I would not express an opinion as to how long cabbage had been in the stomach, from the appearance of the cabbage itself, taking into consideration the combined hydrochloric acid of thirty-two degrees, the emptiness of the small intestine, the presence of starch granules, and the absence of free hydrochloric acid, one can’t say positively, but it is reasonable to assume that the digestion had pro- gressed probably an hour, maybe a little more, maybe a little less.
Dr. Dorsey asked me to examine the sections of the vaginal wall last Saturday. The sections I examined were about a quarter of an inch wide and three-quarters of an inch long. It was about nine twenty-five thousandths of an inch thick, that is, much thinner than tissue paper. I examined thirty or forty little strips. That was after this trial began. I was not present at the autopsy. As soon as a tissue receives an injury, it reacts in a very short time. The reaction shows up in the changes of the blood vessels. You can tell by the appearance of the blood vessels whether the injury was before death or not, and you can give an approximate idea as to the length of time before death. I do not know from what body the sections were taken. I know that it was from a human vagina.
THE STATE CLOSES.
EVIDENCE FOR DEFENDANT IN SUR-REBUTTAL.
T. Y. BRENT, sworn for the Defendant in sur-rebuttal.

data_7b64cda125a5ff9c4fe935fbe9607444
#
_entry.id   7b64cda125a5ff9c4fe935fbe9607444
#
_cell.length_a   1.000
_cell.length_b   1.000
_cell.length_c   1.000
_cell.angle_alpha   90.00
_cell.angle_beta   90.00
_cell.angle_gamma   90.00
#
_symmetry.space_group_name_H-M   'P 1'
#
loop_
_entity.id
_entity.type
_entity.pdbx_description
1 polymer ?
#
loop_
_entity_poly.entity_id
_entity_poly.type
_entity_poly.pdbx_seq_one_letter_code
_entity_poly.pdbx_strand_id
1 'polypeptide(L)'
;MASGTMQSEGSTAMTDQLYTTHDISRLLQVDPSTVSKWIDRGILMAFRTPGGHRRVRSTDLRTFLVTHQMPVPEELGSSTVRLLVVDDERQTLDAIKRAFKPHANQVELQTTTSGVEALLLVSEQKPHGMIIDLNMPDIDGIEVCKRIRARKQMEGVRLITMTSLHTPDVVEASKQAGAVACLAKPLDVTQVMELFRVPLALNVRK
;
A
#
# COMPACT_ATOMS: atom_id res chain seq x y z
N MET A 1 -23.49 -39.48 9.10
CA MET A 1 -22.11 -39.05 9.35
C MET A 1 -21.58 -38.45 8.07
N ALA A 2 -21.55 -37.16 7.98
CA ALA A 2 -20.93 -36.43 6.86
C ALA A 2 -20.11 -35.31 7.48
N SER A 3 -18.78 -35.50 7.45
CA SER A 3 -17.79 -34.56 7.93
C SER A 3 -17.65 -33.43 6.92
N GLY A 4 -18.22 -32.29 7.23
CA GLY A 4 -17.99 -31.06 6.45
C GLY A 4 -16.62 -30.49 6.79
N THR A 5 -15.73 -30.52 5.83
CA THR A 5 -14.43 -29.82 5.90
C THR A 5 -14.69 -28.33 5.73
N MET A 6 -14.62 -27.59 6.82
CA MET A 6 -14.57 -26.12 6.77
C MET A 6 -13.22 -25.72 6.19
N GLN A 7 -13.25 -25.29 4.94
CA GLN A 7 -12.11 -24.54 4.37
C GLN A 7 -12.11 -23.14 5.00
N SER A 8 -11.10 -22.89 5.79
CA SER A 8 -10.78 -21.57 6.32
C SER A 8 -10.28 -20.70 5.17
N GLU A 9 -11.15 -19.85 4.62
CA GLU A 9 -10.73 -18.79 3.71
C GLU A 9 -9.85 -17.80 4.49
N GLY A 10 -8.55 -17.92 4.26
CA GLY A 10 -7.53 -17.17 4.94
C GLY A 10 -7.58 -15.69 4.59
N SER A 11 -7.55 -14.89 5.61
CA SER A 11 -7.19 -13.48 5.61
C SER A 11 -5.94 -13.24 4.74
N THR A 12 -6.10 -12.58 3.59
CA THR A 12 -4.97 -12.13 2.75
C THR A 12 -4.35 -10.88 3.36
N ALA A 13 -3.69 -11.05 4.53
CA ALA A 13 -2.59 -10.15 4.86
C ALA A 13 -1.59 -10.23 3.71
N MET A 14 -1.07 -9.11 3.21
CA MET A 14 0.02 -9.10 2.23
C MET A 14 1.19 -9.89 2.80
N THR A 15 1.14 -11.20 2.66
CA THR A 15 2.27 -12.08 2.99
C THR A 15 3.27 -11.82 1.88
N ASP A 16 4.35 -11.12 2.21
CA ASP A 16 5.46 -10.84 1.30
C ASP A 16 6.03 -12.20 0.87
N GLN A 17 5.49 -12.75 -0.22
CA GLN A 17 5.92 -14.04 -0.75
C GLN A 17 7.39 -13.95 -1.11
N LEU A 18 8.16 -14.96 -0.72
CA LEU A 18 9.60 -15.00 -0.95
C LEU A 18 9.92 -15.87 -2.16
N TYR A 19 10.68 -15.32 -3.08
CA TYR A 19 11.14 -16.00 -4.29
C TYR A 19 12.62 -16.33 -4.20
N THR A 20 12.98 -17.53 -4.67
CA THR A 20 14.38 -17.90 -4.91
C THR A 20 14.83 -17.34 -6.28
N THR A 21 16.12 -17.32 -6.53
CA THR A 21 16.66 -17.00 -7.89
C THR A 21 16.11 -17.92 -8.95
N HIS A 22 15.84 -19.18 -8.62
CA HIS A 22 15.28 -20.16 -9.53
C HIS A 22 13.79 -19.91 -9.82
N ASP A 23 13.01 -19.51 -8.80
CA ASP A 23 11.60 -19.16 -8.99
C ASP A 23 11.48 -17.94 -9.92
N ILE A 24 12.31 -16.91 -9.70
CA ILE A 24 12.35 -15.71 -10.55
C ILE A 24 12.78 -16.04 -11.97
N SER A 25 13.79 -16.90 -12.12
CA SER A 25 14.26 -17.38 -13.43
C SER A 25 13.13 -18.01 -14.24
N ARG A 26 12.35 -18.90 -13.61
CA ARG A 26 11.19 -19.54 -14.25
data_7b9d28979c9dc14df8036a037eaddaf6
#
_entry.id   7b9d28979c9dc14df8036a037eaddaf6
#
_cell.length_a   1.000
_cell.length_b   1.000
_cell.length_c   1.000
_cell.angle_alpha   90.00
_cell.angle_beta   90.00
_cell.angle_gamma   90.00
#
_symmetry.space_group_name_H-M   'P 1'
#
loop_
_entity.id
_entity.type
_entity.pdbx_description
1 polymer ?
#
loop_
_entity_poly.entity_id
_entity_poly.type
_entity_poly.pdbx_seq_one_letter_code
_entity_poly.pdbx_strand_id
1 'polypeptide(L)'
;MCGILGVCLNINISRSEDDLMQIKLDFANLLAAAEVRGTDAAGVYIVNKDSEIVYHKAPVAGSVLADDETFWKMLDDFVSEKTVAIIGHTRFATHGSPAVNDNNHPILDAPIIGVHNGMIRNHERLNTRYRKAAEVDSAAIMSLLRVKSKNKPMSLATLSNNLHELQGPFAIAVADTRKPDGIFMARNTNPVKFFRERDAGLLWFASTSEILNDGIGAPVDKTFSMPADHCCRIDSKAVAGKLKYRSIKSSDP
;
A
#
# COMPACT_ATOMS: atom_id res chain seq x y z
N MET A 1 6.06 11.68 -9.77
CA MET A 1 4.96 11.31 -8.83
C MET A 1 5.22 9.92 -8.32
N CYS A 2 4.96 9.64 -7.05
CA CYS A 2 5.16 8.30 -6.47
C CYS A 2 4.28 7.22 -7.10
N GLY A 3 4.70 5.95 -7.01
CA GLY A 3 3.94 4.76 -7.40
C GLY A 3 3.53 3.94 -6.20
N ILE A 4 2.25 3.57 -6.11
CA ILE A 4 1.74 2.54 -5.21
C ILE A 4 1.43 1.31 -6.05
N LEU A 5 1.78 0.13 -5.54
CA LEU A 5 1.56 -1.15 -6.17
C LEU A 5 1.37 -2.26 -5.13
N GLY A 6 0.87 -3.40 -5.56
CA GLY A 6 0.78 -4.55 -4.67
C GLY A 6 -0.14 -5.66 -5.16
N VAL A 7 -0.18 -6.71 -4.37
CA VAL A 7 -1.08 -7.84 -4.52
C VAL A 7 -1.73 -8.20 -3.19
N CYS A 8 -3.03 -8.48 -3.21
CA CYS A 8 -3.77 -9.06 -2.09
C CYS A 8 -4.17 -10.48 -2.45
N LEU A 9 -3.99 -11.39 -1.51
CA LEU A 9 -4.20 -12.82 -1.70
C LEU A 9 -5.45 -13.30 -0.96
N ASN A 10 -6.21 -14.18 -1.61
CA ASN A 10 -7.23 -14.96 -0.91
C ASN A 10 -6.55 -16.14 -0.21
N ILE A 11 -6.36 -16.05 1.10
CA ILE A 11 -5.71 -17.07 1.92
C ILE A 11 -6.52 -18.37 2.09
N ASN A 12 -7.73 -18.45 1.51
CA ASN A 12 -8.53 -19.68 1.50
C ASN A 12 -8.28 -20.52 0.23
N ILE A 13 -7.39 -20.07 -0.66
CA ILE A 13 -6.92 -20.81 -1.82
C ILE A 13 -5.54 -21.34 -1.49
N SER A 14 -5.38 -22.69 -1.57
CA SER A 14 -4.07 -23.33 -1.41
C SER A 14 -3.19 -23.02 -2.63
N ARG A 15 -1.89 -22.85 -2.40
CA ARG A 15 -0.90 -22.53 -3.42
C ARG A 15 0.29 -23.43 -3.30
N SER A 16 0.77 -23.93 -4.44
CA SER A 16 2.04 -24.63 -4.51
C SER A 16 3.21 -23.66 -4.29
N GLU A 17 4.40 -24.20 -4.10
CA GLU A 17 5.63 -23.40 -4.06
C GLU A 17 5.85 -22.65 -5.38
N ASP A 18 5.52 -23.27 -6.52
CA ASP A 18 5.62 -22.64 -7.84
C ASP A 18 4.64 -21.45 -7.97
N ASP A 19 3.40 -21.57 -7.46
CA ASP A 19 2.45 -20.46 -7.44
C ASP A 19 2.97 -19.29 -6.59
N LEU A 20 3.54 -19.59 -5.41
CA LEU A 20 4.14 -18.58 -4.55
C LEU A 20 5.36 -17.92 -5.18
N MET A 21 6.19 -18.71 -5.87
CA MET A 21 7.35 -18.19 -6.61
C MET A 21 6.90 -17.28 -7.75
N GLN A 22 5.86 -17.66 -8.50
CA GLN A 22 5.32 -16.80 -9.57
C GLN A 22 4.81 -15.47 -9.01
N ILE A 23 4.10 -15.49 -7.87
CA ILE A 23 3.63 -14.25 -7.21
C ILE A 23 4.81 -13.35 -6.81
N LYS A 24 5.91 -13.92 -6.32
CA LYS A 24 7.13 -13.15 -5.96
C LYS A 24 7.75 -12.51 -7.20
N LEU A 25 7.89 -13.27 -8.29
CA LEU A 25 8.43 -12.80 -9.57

I have heard George Kendley on several occasions express himself very bitterly towards Leo Frank. He said he felt in this case just as he did about a couple of negroes hung down in Decatur; that he didn’t know whether they had been guilty or not, but somebody had to be hung for killing those street car men and it was just as good to hang one nigger as another, and that Frank was nothing but an old Jew and they ought to take him out and hang him anyhow.
I have been employed by the defense to assist in subpoenaing witnesses. I took the part of Jim Conley in the experiment conducted by Dr. Win. Owens at the factory on Sunday.
M. E. STAHL, sworn for the Defendant, in sur-rebuttal.
I have heard George Kendley, the conductor, express his feelings toward Leo Frank. I was standing on the rear platform, and he said that Frank was as guilty as a snake, and should be hung, and that if the court didn’t convict him that he would be one of five or seven that would get him.
MISS C. S. HAAS, sworn for the Defendant, in sur-rebuttal.